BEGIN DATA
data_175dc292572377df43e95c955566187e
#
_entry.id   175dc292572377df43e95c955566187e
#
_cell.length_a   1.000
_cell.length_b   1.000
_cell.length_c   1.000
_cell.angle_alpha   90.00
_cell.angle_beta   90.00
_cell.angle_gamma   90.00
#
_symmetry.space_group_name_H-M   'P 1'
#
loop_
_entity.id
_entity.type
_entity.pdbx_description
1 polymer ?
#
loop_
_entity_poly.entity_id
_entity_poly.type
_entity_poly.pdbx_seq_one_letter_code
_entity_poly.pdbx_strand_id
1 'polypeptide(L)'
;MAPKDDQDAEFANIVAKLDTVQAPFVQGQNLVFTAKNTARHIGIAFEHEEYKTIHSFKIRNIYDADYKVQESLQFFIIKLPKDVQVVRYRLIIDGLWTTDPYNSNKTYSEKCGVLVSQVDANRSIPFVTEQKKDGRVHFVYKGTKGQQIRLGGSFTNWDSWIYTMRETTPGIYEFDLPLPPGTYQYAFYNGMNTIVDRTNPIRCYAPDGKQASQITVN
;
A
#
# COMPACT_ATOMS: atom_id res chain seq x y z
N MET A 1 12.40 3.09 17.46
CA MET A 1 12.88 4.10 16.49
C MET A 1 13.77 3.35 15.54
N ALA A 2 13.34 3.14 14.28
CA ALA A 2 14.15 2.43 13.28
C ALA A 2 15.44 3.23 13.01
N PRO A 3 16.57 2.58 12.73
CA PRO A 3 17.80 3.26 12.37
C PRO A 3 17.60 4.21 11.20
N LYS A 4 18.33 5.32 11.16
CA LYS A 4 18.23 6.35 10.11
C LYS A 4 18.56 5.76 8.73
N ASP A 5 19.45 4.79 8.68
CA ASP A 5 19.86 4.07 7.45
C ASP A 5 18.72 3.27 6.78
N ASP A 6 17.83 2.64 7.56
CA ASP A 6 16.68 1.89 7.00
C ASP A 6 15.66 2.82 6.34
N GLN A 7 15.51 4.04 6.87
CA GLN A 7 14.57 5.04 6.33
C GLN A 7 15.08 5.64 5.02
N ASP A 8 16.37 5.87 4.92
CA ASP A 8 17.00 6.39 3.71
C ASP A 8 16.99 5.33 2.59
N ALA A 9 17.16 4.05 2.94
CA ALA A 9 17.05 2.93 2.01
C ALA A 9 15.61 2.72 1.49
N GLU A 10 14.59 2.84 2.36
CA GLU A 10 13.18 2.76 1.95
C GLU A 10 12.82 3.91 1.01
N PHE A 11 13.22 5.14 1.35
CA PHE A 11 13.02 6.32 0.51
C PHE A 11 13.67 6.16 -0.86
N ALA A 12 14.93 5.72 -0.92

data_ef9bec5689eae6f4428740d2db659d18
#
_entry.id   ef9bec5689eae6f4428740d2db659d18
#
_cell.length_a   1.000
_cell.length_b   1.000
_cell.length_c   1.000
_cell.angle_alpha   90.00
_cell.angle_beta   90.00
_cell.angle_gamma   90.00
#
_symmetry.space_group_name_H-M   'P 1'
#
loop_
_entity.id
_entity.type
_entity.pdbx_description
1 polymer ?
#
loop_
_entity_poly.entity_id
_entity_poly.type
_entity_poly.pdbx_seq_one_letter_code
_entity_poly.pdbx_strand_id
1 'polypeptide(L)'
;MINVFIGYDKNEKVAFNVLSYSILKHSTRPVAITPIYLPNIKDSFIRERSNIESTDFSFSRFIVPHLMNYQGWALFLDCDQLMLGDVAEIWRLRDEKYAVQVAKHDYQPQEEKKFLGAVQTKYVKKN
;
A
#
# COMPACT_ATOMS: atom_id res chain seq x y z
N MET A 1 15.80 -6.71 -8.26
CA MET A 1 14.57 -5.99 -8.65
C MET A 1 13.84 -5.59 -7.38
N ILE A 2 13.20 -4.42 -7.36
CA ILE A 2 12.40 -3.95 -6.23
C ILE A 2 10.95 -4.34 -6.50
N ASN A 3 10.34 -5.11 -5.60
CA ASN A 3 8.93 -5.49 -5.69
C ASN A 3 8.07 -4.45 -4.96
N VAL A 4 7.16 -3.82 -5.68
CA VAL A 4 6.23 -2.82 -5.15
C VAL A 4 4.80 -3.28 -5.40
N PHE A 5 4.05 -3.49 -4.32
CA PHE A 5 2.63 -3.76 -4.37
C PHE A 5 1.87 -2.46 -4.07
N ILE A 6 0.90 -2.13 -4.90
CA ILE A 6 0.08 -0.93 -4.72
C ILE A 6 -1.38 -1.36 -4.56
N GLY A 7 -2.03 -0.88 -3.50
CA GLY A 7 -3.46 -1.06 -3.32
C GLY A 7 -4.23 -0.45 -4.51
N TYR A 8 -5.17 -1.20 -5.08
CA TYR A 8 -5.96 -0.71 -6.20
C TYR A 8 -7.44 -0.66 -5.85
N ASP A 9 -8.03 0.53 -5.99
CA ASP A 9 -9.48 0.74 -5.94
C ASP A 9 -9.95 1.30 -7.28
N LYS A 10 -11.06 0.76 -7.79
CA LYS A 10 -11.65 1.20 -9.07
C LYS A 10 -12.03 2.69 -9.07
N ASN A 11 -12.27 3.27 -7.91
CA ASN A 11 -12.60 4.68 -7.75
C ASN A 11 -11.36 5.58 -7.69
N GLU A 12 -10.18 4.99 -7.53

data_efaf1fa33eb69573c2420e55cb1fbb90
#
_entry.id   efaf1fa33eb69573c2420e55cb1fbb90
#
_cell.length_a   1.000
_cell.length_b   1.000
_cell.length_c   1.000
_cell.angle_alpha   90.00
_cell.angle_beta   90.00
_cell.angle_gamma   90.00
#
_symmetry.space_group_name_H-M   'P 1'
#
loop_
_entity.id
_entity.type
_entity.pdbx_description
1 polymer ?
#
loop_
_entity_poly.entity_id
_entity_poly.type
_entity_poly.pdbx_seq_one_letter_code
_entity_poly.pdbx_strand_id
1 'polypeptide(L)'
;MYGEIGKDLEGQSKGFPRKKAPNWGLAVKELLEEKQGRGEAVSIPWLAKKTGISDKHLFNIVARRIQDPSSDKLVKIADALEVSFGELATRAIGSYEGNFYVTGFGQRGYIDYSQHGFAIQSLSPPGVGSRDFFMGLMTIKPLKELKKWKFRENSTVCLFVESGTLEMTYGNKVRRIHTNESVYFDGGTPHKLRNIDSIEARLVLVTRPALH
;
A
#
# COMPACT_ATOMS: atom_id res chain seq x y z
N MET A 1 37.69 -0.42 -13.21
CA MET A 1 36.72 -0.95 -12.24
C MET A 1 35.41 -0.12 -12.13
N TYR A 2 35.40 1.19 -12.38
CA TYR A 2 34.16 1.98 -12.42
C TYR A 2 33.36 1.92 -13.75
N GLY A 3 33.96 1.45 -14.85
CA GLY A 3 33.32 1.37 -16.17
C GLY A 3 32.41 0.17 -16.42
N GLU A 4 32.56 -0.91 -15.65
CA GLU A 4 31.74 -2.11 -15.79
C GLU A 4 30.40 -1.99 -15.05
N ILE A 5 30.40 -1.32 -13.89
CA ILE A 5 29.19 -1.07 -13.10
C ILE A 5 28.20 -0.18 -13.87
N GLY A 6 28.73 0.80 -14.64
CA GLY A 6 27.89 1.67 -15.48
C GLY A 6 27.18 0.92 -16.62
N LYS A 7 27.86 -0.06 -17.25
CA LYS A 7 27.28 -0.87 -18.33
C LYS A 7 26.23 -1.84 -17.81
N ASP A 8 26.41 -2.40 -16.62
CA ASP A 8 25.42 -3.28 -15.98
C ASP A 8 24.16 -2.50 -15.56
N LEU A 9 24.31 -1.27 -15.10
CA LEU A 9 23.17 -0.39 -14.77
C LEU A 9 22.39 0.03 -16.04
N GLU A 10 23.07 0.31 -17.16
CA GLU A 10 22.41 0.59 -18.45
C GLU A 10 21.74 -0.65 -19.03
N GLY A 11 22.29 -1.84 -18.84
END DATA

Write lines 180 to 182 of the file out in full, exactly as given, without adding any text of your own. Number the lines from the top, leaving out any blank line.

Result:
N ASP A 8 26.41 -2.40 -16.62
CA ASP A 8 25.42 -3.28 -15.98
C ASP A 8 24.16 -2.50 -15.56